(2012) JLP 66: 1-47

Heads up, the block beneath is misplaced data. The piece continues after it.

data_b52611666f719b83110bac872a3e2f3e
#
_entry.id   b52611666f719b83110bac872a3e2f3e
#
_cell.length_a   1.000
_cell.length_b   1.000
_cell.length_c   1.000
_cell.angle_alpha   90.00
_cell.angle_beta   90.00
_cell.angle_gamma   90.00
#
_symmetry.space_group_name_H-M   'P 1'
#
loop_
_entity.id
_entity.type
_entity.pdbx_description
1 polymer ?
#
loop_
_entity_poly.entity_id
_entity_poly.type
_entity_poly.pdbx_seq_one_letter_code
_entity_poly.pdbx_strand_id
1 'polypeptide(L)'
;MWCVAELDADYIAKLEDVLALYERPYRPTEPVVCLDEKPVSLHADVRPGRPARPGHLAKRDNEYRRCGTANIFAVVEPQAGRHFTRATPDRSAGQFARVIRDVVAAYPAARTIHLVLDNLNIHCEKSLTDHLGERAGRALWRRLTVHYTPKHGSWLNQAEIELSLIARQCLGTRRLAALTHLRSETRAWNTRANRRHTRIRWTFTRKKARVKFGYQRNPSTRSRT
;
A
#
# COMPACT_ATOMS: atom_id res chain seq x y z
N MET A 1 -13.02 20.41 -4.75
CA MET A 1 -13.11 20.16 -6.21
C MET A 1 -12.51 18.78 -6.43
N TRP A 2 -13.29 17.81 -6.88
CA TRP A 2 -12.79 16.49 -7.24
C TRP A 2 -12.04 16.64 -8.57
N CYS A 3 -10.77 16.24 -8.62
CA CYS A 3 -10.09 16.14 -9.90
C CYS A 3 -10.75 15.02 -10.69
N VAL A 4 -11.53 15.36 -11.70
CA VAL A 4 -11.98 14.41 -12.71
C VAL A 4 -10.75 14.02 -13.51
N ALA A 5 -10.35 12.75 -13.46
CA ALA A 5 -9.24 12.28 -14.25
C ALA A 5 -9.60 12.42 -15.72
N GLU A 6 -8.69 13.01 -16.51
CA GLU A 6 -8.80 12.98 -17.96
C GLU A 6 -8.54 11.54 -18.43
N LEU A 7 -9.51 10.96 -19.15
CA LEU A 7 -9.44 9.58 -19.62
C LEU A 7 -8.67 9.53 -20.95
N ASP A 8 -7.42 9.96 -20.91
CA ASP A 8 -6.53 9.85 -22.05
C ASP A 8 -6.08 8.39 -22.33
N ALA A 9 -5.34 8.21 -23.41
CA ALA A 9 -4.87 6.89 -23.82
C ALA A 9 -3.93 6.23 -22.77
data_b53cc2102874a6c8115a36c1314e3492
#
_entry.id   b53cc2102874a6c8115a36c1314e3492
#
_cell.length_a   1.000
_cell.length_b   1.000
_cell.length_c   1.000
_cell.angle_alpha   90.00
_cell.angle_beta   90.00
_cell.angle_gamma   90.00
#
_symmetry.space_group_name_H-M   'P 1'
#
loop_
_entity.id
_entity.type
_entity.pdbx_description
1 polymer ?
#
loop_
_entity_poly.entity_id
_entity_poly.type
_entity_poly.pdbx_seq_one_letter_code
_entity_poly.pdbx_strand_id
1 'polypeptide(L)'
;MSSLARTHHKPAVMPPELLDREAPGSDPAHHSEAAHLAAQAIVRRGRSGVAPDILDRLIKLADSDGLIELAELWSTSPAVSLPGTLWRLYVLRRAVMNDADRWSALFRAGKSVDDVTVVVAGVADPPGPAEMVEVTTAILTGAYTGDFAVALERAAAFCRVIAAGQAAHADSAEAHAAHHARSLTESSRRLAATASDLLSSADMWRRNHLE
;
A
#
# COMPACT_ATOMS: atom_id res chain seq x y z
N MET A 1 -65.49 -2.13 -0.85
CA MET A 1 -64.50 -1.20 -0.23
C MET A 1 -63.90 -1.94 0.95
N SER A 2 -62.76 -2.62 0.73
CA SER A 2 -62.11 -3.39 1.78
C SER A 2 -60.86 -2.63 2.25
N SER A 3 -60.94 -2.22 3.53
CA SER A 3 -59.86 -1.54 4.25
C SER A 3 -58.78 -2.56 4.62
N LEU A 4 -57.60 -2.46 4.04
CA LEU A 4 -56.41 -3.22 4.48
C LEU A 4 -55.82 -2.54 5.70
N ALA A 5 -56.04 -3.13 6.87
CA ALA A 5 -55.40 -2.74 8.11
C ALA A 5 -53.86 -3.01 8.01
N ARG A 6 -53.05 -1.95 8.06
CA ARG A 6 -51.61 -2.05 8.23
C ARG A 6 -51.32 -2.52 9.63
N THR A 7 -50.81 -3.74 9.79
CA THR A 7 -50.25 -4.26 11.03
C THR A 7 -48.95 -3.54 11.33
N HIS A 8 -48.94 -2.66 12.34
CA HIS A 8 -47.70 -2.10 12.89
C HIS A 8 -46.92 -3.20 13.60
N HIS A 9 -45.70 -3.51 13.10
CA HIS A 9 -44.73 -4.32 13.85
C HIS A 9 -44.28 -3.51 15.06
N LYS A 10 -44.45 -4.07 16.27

This essay represents an invitation to read once more those writers (Geiger, Popitz, Weber) who have come in for particularly critical attention from adherents of legal pluralism. Insofar I deal first of all here with the relevant works of Heinrich Popitz, before then turning to Max Weber. A rather more thorough examination of Max Weber seems advisable here, since legal pluralists link his name with the idea that law is linked to the 'sovereign state', while one can also read that as far as theoretical conceptualisation is concerned, “Max Weber is one of the first social scientists in whose thinking something like legal pluralism was possible,” although with the rider added: “whatever one might think of his concept of law” (F von Benda-Beckmann 1994). An accurate look at the conceptual architectonic of Weber's Basic Sociological Terms shows that Weber did not connect means of coercion and coercive apparatus to the state, but to quite specific structures of societisation (Vergesellschaftung). Strictly speaking it is a matter of “anstaltsmaessige Vergesellschaftung”. The section dealing with Weber closes by introducing some game-theoretic considerations, with the aid of which Sally F. Moore’s conception of the 'semi-autonomous social field' is extended, using this to examine something that Weber himself could not have contemplated, that the law is not strictly ('as if by command') adhered to, but negotiated, as it was even during his lifetime. In conclusion the work of Theodor Geiger and Christian Sigrist are briefly introduced, in particular the manner in which Sigrist, in criticising Geiger’s concept of law, falls into the trap of “nostrification” (Nostrifizierung), i.e. “reading someone else in one’s own terms” (Matthes 1992). Nonetheless, the prime aim is discussion of the concept of law that Franz von Benda-Beckmann developed for comparative usage, since among other things this is associated with the claim that it presents legal pluralism with an instrumentarium suited to the avoidance of the 'trap of nostrification'.